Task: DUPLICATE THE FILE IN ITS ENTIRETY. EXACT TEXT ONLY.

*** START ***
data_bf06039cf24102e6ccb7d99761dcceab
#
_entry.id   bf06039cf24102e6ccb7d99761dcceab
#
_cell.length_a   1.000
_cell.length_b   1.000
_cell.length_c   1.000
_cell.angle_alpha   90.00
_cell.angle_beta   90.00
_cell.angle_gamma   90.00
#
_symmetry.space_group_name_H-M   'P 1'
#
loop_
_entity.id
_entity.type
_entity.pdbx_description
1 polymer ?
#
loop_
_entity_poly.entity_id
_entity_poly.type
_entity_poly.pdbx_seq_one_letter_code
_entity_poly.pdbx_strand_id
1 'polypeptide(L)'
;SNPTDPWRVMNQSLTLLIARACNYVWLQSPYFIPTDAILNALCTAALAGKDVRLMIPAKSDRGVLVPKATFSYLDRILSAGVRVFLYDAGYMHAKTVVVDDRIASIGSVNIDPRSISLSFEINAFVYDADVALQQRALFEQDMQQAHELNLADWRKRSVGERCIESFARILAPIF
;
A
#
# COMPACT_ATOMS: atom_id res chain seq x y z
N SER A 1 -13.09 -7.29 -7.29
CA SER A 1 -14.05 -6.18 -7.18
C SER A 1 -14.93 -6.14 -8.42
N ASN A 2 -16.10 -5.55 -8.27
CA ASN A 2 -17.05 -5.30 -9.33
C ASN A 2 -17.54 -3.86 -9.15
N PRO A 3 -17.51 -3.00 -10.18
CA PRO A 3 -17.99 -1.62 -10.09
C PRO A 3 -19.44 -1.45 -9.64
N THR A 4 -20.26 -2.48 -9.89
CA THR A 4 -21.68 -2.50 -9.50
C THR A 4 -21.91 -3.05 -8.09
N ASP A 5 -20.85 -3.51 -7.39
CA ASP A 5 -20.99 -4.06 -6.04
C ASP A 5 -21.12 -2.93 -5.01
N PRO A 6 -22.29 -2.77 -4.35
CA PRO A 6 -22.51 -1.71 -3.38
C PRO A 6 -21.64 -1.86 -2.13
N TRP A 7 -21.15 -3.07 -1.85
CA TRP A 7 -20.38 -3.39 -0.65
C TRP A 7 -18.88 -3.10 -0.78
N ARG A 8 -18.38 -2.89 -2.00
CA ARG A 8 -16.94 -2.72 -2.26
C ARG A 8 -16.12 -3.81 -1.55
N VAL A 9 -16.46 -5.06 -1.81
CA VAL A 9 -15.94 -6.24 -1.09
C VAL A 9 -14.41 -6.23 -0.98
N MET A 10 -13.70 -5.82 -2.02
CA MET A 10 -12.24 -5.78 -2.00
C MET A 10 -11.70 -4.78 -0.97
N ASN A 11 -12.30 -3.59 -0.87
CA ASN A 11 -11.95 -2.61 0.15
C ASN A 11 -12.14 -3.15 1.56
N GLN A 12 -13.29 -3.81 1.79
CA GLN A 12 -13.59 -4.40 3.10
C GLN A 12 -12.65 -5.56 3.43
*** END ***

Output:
data_bf06039cf24102e6ccb7d99761dcceab
#
_entry.id   bf06039cf24102e6ccb7d99761dcceab
#
_cell.length_a   1.000
_cell.length_b   1.000
_cell.length_c   1.000
_cell.angle_alpha   90.00
_cell.angle_beta   90.00
_cell.angle_gamma   90.00
#
_symmetry.space_group_name_H-M   'P 1'
#
loop_
_entity.id
_entity.type
_entity.pdbx_description
1 polymer ?
#
loop_
_entity_poly.entity_id
_entity_poly.type
_entity_poly.pdbx_seq_one_letter_code
_entity_poly.pdbx_strand_id
1 'polypeptide(L)'
;SNPTDPWRVMNQSLTLLIARACNYVWLQSPYFIPTDAILNALCTAALAGKDVRLMIPAKSDRGVLVPKATFSYLDRILSAGVRVFLYDAGYMHAKTVVVDDRIASIGSVNIDPRSISLSFEINAFVYDADVALQQRALFEQDMQQAHELNLADWRKRSVGERCIESFARILAPIF
;
A
#
# COMPACT_ATOMS: atom_id res chain seq x y z
N SER A 1 -13.09 -7.29 -7.29
CA SER A 1 -14.05 -6.18 -7.18
C SER A 1 -14.93 -6.14 -8.42
N ASN A 2 -16.10 -5.55 -8.27
CA ASN A 2 -17.05 -5.30 -9.33
C ASN A 2 -17.54 -3.86 -9.15
N PRO A 3 -17.51 -3.00 -10.18
CA PRO A 3 -17.99 -1.62 -10.09
C PRO A 3 -19.44 -1.45 -9.64
N THR A 4 -20.26 -2.48 -9.89
CA THR A 4 -21.68 -2.50 -9.50
C THR A 4 -21.91 -3.05 -8.09
N ASP A 5 -20.85 -3.51 -7.39
CA ASP A 5 -20.99 -4.06 -6.04
C ASP A 5 -21.12 -2.93 -5.01
N PRO A 6 -22.29 -2.77 -4.35
CA PRO A 6 -22.51 -1.71 -3.38
C PRO A 6 -21.64 -1.86 -2.13
N TRP A 7 -21.15 -3.07 -1.85
CA TRP A 7 -20.38 -3.39 -0.65
C TRP A 7 -18.88 -3.10 -0.78
N ARG A 8 -18.38 -2.89 -2.00
CA ARG A 8 -16.94 -2.72 -2.26
C ARG A 8 -16.12 -3.81 -1.55
N VAL A 9 -16.46 -5.06 -1.81
CA VAL A 9 -15.94 -6.24 -1.09
C VAL A 9 -14.41 -6.23 -0.98
N MET A 10 -13.70 -5.82 -2.02
CA MET A 10 -12.24 -5.78 -2.00
C MET A 10 -11.70 -4.78 -0.97
N ASN A 11 -12.30 -3.59 -0.87
CA ASN A 11 -11.95 -2.61 0.15
C ASN A 11 -12.14 -3.15 1.56
N GLN A 12 -13.29 -3.81 1.79
CA GLN A 12 -13.59 -4.40 3.10
C GLN A 12 -12.65 -5.56 3.43